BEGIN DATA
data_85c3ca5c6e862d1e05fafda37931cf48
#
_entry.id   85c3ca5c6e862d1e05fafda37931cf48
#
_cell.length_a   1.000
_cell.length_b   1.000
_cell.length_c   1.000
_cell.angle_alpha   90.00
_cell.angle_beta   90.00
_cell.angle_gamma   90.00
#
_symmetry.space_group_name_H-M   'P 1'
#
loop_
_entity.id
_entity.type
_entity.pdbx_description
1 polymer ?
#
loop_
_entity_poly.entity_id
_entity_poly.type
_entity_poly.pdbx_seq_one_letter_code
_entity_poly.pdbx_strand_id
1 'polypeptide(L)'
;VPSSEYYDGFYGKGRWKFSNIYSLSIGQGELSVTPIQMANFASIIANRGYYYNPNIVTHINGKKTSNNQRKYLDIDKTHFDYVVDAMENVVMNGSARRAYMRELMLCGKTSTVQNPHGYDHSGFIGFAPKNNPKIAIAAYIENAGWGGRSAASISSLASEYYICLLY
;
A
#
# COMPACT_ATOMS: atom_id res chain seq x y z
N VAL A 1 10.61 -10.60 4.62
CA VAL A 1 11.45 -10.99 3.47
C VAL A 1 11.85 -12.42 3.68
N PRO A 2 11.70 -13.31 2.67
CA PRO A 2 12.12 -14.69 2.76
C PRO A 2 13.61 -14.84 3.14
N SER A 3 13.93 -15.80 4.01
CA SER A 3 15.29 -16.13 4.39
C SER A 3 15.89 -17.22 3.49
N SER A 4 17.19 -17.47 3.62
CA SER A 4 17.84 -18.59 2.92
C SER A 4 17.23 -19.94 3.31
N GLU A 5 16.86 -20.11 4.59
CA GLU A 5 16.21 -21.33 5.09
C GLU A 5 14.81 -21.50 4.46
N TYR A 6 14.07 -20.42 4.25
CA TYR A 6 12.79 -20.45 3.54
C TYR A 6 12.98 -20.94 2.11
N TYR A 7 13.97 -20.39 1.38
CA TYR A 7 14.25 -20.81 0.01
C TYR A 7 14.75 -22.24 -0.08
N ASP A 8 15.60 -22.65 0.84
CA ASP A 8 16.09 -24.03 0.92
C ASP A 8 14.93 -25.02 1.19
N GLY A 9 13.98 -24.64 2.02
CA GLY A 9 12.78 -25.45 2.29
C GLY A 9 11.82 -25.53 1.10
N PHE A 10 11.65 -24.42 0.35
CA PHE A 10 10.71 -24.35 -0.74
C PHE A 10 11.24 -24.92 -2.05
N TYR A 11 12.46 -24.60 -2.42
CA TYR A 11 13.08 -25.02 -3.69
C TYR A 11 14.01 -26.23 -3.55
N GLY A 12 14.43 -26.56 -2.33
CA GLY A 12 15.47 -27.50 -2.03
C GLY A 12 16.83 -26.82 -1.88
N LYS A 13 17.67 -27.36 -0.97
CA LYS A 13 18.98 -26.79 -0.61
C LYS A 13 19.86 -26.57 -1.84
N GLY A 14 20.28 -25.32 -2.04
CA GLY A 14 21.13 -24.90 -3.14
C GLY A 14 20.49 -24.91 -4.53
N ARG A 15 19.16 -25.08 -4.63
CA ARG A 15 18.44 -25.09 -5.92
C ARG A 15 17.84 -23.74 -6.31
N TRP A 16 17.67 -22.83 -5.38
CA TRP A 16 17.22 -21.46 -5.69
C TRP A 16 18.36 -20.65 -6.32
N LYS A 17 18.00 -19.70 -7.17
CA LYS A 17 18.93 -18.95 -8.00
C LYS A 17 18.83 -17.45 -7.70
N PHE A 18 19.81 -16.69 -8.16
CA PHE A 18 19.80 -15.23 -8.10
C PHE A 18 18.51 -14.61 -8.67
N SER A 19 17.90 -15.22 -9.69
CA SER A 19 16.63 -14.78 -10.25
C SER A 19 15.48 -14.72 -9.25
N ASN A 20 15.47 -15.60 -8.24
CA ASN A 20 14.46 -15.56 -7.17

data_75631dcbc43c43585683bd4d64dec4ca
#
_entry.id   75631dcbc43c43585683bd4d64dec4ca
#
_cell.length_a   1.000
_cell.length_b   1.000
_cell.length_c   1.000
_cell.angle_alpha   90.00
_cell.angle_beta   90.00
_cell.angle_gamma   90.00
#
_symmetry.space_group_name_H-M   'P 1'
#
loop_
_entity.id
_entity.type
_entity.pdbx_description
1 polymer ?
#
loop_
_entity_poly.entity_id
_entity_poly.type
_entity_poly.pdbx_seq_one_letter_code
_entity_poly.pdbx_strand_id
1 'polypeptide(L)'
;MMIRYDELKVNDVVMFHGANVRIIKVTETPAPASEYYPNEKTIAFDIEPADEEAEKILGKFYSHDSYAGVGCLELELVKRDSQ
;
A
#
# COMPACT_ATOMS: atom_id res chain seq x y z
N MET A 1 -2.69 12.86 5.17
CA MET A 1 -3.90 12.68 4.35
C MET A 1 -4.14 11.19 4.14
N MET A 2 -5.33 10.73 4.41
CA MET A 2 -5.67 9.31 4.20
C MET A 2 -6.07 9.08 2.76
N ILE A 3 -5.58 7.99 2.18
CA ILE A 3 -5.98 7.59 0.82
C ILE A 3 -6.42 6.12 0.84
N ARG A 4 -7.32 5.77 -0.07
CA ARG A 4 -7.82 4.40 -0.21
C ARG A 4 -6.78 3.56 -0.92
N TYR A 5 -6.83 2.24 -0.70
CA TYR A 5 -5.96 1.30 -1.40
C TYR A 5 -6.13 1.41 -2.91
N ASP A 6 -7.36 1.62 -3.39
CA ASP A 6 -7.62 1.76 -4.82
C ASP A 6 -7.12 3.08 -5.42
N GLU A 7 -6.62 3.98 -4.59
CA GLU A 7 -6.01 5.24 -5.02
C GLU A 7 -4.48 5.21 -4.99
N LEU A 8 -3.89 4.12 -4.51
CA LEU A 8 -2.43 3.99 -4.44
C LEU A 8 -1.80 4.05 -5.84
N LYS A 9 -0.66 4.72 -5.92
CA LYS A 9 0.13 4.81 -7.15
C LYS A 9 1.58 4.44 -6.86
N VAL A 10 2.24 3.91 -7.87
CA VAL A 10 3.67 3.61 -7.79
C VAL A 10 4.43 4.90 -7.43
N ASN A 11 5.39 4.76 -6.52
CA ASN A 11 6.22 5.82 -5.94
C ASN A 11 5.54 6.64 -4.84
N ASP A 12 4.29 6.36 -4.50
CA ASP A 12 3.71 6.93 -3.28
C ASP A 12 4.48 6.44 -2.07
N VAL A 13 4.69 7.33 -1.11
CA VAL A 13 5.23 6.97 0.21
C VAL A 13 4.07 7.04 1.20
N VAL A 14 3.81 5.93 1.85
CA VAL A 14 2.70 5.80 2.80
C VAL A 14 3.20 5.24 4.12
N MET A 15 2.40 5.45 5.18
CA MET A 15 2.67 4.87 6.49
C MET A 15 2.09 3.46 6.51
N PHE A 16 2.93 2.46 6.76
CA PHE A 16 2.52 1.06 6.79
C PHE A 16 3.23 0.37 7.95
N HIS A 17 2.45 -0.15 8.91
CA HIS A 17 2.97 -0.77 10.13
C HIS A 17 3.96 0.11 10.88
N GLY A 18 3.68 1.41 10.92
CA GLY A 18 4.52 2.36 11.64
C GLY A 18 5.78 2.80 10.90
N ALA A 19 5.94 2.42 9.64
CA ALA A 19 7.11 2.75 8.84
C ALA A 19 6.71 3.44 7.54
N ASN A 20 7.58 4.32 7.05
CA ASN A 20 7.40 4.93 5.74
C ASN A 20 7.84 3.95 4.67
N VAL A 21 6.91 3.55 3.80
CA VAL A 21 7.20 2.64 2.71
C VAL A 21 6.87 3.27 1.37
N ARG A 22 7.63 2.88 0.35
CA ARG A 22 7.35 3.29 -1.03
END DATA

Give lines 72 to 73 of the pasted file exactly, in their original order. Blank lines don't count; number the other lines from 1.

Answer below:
C GLY A 14 20.49 -24.91 -4.53
N ARG A 15 19.16 -25.08 -4.63